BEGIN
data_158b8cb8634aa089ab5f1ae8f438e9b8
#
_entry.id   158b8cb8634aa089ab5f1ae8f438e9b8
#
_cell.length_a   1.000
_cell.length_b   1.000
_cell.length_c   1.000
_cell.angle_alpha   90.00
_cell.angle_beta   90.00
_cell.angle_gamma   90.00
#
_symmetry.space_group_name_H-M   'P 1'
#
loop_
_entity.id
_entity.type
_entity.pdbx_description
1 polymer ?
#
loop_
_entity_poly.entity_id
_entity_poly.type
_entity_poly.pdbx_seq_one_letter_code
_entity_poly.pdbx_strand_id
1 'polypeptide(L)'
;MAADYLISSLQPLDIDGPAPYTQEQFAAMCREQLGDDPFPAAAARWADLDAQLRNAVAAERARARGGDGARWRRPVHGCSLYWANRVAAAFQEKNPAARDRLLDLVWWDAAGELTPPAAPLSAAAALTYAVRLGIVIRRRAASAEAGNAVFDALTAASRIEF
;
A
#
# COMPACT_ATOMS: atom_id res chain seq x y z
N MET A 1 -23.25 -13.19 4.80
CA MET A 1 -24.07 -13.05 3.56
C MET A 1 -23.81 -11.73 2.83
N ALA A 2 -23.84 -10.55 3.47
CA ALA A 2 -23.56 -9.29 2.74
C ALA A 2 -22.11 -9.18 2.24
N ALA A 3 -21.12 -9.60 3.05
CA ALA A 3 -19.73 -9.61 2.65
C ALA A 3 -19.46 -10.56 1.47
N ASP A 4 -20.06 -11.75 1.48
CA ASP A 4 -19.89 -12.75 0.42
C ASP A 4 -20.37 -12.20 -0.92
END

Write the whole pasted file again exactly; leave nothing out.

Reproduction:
data_158b8cb8634aa089ab5f1ae8f438e9b8
#
_entry.id   158b8cb8634aa089ab5f1ae8f438e9b8
#
_cell.length_a   1.000
_cell.length_b   1.000
_cell.length_c   1.000
_cell.angle_alpha   90.00
_cell.angle_beta   90.00
_cell.angle_gamma   90.00
#
_symmetry.space_group_name_H-M   'P 1'
#
loop_
_entity.id
_entity.type
_entity.pdbx_description
1 polymer ?
#
loop_
_entity_poly.entity_id
_entity_poly.type
_entity_poly.pdbx_seq_one_letter_code
_entity_poly.pdbx_strand_id
1 'polypeptide(L)'
;MAADYLISSLQPLDIDGPAPYTQEQFAAMCREQLGDDPFPAAAARWADLDAQLRNAVAAERARARGGDGARWRRPVHGCSLYWANRVAAAFQEKNPAARDRLLDLVWWDAAGELTPPAAPLSAAAALTYAVRLGIVIRRRAASAEAGNAVFDALTAASRIEF
;
A
#
# COMPACT_ATOMS: atom_id res chain seq x y z
N MET A 1 -23.25 -13.19 4.80
CA MET A 1 -24.07 -13.05 3.56
C MET A 1 -23.81 -11.73 2.83
N ALA A 2 -23.84 -10.55 3.47
CA ALA A 2 -23.56 -9.29 2.74
C ALA A 2 -22.11 -9.18 2.24
N ALA A 3 -21.12 -9.60 3.05
CA ALA A 3 -19.73 -9.61 2.65
C ALA A 3 -19.46 -10.56 1.47
N ASP A 4 -20.06 -11.75 1.48
CA ASP A 4 -19.89 -12.75 0.42
C ASP A 4 -20.37 -12.20 -0.92